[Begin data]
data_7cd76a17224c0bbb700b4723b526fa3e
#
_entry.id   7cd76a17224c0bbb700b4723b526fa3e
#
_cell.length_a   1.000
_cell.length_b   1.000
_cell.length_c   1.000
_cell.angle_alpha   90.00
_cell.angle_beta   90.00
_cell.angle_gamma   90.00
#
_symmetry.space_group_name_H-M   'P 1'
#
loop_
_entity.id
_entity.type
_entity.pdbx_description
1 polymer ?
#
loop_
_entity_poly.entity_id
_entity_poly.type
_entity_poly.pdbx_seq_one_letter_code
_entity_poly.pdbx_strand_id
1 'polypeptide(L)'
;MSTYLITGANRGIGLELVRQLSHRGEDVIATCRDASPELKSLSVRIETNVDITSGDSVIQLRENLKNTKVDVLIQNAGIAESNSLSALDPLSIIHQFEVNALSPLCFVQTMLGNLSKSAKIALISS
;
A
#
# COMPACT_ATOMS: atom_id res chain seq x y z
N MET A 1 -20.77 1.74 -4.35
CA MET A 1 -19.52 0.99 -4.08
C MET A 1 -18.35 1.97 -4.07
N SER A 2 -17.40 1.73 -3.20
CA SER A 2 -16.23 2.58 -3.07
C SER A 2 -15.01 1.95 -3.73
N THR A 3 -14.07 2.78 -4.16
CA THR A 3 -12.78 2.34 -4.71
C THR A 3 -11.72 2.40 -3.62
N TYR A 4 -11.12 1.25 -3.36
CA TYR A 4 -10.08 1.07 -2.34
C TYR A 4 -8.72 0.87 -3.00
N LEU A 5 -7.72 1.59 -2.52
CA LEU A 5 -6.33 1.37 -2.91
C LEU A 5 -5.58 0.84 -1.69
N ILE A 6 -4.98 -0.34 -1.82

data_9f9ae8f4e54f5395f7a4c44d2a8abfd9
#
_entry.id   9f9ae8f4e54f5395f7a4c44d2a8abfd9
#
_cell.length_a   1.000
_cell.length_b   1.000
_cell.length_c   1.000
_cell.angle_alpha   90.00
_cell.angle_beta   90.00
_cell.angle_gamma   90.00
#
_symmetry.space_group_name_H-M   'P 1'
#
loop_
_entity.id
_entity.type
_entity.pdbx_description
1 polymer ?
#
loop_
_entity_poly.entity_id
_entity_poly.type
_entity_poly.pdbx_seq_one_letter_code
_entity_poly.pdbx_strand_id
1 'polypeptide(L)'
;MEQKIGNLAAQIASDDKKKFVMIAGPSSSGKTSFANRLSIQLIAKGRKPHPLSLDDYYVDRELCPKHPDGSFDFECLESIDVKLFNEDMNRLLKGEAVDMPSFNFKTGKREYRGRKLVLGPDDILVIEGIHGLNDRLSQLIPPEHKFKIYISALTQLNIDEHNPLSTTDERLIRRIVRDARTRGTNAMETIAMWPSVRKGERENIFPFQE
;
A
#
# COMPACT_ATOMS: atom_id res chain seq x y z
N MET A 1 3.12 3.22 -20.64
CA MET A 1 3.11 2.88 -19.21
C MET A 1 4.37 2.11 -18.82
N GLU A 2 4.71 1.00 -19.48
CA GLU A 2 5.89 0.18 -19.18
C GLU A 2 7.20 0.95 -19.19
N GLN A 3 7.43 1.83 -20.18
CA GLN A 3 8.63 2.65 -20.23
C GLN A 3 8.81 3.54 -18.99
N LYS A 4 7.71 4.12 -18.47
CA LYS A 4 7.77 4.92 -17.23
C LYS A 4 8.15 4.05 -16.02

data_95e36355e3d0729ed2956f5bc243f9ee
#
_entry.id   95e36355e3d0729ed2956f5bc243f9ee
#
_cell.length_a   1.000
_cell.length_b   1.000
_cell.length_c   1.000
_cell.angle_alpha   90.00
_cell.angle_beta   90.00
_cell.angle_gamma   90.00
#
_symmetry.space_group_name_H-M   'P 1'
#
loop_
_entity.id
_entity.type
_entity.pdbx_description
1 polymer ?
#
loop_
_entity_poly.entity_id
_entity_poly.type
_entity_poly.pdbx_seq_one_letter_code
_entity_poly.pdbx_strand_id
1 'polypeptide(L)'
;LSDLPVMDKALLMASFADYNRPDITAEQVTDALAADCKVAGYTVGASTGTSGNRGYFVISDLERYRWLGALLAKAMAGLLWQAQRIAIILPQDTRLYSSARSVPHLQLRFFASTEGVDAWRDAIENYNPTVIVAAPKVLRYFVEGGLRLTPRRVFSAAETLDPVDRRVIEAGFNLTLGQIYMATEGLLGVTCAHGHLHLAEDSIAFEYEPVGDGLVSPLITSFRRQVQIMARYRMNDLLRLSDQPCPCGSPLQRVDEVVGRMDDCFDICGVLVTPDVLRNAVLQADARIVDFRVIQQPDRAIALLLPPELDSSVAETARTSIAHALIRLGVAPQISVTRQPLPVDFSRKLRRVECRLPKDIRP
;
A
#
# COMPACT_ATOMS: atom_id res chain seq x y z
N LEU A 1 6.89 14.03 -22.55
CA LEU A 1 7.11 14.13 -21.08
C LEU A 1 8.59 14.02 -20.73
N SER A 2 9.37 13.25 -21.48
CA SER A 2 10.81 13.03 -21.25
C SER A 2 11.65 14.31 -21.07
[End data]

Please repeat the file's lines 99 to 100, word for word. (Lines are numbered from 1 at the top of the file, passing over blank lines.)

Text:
#
_symmetry.space_group_name_H-M   'P 1'